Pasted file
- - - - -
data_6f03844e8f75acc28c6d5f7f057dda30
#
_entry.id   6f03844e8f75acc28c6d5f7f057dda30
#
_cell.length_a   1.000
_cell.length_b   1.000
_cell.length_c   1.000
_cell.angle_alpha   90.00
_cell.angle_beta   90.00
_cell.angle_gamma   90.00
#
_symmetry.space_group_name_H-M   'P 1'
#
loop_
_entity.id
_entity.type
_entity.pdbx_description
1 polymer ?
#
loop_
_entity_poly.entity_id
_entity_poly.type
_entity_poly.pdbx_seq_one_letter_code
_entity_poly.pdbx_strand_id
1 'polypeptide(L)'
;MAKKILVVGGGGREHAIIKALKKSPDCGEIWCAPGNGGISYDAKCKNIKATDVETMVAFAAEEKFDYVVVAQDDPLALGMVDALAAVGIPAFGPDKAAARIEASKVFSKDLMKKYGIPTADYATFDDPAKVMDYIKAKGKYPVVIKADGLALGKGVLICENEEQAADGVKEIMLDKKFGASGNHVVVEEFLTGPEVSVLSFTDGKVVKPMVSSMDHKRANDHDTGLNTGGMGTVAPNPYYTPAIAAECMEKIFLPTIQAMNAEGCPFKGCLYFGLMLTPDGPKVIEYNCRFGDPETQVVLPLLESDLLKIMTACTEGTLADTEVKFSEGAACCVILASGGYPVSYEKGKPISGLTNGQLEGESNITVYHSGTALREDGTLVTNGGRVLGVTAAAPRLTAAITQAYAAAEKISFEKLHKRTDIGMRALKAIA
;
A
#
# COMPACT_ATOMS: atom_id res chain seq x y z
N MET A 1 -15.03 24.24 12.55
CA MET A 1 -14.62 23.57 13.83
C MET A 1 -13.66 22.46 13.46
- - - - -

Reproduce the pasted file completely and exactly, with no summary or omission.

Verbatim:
data_6f03844e8f75acc28c6d5f7f057dda30
#
_entry.id   6f03844e8f75acc28c6d5f7f057dda30
#
_cell.length_a   1.000
_cell.length_b   1.000
_cell.length_c   1.000
_cell.angle_alpha   90.00
_cell.angle_beta   90.00
_cell.angle_gamma   90.00
#
_symmetry.space_group_name_H-M   'P 1'
#
loop_
_entity.id
_entity.type
_entity.pdbx_description
1 polymer ?
#
loop_
_entity_poly.entity_id
_entity_poly.type
_entity_poly.pdbx_seq_one_letter_code
_entity_poly.pdbx_strand_id
1 'polypeptide(L)'
;MAKKILVVGGGGREHAIIKALKKSPDCGEIWCAPGNGGISYDAKCKNIKATDVETMVAFAAEEKFDYVVVAQDDPLALGMVDALAAVGIPAFGPDKAAARIEASKVFSKDLMKKYGIPTADYATFDDPAKVMDYIKAKGKYPVVIKADGLALGKGVLICENEEQAADGVKEIMLDKKFGASGNHVVVEEFLTGPEVSVLSFTDGKVVKPMVSSMDHKRANDHDTGLNTGGMGTVAPNPYYTPAIAAECMEKIFLPTIQAMNAEGCPFKGCLYFGLMLTPDGPKVIEYNCRFGDPETQVVLPLLESDLLKIMTACTEGTLADTEVKFSEGAACCVILASGGYPVSYEKGKPISGLTNGQLEGESNITVYHSGTALREDGTLVTNGGRVLGVTAAAPRLTAAITQAYAAAEKISFEKLHKRTDIGMRALKAIA
;
A
#
# COMPACT_ATOMS: atom_id res chain seq x y z
N MET A 1 -15.03 24.24 12.55
CA MET A 1 -14.62 23.57 13.83
C MET A 1 -13.66 22.46 13.46